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Jonathan Heiliger, technical operations VP, brings extra experience to Clustrix advisory board
Clustrix, developer of clustered database systems (CDS) for large-scale Internet applications, announced Monday that it has added former Cisco Systems EVP Don Listwin and technical operations VP Jonathan Heiliger to its advisory board.
“Clustrix has built a truly impressive Clustered Database System from which Internet-scale businesses can benefit,” said Heiliger in a statement.
He should know.
Heiliger currently oversees Facebook’s global infrastructure and IT systems, a position he once held as head of engineering at Walmart.com, which is why he will make an ideal Clustrix adviser. In the past, he advised “several early-stage companies in connection with Index Ventures and Sequoia Capital,” according to his Facebook bio.
CEO Paul Mikesell, who previously co-founded successful CDS company Isilon Systems, says Clustrix builds infrastructure for those companies handling a serious amount of data, like those involved in “big travel, e-commerce, and social websites.”
Having a stable and scalable infrastructure is absolutely fundamental to building a successful online service in the long-term. That sounds more obvious than it might actually be. Twitter, for example, is now infamous for suffering severe outages in mid-2009, when the microblogging site’s rocketing popularity reached a fever pitch. A year later, the site has mostly resolved its stability issues and luckily didn’t seem to lose many users in the process.
Clustrix is a San Francisco-based graduate of Silicon Valley incubator Y Combinator's 2006 class.
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What is Twitter?
Twitter is an online information network that allows anyone with an account to post 140 character messages, called tweets. It is free to sign up. Users then follow other accounts which they are interested in, and view the tweets of everyone they follow in their "timeline." Most Twitter accounts are public, where one does not need to approve a request to follow, or need to follow back. This makes Twitter a powerful "one to many" broadcast platform where individuals, companies or organizations can reach millions of followers with a single message. Twitter is accessible from Twitter.com, our mobile website, SMS, our mobile apps for iPhone, Android, Blackberry, our iPad application, or 3rd party clients built by outside developers using our API. Twitter accounts can also be private, where the owner must approve follower requests.
Where did the idea for Twitter come from?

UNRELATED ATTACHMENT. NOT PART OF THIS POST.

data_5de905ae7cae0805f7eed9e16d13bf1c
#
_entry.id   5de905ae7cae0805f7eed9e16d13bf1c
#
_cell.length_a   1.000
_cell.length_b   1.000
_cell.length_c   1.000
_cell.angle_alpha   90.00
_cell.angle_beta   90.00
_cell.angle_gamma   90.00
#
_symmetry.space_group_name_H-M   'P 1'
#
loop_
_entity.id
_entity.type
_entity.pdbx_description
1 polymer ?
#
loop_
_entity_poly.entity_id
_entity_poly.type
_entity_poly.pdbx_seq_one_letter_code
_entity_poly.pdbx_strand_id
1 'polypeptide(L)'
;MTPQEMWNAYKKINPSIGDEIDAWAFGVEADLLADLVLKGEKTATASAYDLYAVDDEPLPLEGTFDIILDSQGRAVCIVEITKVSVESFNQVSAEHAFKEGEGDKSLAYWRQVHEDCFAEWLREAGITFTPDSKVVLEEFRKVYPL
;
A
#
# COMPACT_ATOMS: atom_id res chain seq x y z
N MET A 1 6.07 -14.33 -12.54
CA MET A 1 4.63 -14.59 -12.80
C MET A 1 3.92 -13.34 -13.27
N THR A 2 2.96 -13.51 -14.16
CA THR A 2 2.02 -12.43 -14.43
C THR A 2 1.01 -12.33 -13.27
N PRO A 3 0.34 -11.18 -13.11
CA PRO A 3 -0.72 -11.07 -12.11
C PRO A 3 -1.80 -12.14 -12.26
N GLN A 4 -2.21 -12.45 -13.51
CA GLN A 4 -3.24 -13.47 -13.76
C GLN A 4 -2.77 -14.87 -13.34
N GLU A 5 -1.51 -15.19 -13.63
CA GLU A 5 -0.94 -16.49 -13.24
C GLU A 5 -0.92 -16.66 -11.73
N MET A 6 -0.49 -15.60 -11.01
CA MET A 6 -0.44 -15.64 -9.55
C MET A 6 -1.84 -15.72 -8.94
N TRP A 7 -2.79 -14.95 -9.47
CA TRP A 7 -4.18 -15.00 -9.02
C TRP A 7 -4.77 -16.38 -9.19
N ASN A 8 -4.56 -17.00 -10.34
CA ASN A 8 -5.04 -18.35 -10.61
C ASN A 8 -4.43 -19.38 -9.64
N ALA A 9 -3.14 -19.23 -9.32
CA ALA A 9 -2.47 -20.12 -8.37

Twitter started as an internal project within the podcasting company Odeo. Jack Dorsey, and engineer, had long been interested in status updates. Jack developed the idea, along with Biz Stone, and the first prototype was built in two weeks in March 2006 and launched publicly in August of 2006. The service grew popular very quickly and it soon made sense for Twitter to move outside of Odea. In May 2007, Twitter Inc was founded.
How is Twitter built?
Our engineering team works with a web application framework called Ruby on Rails. We all work on Apple computers except for testing purposes.
We built Twitter using Ruby on Rails because it allows us to work quickly and easily--our team likes to deploy features and changes multiple times per day. Rails provides skeleton code frameworks so we don't have to re-invent the wheel every time we want to add something simple like a sign in form or a picture upload feature.
How do you make money from Twitter?
There are a few ways that Twitter makes money. We have licensing deals in place with Google, Yahoo!, and Microsoft's Bing to give them access to the "firehose" - a stream of tweets so that they can more easily incorporate those tweets into their search results.
In Summer 2010, we launched our Promoted Tweets product. Promoted Tweets are a special kind of tweet which appear at the top of search results within Twitter.com, if a company has bid on that keyword. Unlike search results in search engines, Promoted Tweets are normal tweets from a business, so they are as interactive as any other tweet - you can @reply, favorite or retweet a Promoted Tweet.
At the same time, we launched Promoted Trends, where companies can place a trend (clearly marked Promoted) within Twitter's Trending Topics. These are especially effective for upcoming launches, like a movie or album release.
Lastly, we started a Twitter account called @earlybird where we partner with other companies to provide users with a special, short-term deal. For example, we partnered with Virgin America for a special day of fares on Virginamerica.com that were only accessible through the link in the @earlybird tweet.
What's next for Twitter?
We continue to focus on building a product that provides value for users.
We're building Twitter, Inc into a successful, revenue-generating company that attracts world-class talent with an inspiring culture and attitude towards doing business.